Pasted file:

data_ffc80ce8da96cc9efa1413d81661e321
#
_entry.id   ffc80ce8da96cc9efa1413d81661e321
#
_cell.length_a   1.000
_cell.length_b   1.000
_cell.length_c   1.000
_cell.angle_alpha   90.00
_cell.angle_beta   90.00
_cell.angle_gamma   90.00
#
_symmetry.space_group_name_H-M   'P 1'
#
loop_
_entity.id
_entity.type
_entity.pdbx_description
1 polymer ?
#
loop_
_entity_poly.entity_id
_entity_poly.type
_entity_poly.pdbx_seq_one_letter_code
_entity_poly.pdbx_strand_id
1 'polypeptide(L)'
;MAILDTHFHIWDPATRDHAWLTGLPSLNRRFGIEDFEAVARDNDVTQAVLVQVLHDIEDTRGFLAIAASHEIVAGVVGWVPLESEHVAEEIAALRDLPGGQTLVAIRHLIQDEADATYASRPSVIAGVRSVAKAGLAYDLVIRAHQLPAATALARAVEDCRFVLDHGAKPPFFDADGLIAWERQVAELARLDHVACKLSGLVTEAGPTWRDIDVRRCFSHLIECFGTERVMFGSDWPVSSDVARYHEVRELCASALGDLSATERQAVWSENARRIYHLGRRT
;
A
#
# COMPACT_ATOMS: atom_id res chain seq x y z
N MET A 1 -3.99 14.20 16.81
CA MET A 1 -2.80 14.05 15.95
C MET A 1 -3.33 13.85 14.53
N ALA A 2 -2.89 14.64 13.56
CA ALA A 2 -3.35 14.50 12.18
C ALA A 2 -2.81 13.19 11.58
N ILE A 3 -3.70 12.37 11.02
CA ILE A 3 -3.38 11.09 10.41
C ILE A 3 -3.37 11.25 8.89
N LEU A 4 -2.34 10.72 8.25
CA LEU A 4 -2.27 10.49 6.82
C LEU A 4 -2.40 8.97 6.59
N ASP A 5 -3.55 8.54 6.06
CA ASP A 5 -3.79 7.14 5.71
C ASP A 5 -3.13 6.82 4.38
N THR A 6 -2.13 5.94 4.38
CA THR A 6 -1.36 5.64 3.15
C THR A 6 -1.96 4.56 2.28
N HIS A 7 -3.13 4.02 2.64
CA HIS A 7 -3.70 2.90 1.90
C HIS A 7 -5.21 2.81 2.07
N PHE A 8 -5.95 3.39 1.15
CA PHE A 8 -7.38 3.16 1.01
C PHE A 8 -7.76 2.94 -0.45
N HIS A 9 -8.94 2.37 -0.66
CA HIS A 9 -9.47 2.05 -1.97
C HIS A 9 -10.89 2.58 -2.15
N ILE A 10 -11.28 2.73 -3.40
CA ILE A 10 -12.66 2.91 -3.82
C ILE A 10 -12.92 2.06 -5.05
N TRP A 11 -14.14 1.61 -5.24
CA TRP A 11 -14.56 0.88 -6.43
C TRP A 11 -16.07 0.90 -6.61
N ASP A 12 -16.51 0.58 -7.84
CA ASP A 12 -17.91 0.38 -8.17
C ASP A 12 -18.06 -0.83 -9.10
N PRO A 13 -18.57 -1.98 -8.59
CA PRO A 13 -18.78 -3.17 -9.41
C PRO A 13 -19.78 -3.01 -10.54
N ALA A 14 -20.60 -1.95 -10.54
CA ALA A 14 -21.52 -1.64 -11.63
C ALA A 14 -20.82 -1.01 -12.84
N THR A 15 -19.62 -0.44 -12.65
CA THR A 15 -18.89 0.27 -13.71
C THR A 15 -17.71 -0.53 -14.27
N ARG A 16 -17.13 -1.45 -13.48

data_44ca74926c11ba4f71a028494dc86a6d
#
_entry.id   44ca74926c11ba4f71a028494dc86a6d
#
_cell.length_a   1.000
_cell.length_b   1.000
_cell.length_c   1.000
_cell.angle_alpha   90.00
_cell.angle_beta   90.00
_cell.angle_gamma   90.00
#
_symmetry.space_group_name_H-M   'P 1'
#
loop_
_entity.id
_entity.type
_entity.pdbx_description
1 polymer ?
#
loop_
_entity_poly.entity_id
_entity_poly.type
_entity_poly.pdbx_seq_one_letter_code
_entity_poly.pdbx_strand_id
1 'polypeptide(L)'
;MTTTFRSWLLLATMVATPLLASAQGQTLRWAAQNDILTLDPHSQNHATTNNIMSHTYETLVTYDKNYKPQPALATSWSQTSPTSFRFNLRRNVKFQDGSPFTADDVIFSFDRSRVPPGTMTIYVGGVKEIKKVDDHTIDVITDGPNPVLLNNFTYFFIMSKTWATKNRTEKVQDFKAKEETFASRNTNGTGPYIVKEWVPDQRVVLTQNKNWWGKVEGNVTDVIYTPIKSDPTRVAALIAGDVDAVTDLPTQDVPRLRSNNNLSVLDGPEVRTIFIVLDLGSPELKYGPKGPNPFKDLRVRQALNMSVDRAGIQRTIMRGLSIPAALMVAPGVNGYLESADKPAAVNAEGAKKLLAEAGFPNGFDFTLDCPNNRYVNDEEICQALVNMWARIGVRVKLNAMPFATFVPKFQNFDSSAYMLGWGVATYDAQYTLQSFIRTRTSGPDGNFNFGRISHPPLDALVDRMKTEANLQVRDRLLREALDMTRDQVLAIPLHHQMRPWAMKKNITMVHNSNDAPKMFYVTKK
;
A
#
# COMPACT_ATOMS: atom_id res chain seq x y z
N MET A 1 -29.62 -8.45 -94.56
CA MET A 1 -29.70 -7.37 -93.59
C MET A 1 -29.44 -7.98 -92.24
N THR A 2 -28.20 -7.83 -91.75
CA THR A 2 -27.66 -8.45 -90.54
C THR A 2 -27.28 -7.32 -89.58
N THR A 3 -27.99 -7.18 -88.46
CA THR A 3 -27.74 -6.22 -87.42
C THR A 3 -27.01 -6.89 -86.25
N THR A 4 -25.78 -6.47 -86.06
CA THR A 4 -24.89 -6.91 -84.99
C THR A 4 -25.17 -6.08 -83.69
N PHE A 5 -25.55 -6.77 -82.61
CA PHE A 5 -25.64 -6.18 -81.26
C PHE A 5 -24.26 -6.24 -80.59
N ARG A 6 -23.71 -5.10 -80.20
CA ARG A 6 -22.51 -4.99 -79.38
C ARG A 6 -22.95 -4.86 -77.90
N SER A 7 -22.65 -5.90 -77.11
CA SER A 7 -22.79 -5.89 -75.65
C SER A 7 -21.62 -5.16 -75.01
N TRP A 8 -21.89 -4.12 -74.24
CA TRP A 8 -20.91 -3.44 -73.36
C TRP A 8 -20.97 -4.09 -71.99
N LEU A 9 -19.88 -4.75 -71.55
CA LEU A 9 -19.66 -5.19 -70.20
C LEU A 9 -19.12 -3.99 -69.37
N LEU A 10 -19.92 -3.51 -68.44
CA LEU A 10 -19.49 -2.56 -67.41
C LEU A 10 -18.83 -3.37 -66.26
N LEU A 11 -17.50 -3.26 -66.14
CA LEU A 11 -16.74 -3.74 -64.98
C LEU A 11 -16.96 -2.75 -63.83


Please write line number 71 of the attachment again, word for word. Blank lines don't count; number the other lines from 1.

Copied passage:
CA ALA A 14 -21.52 -1.64 -11.63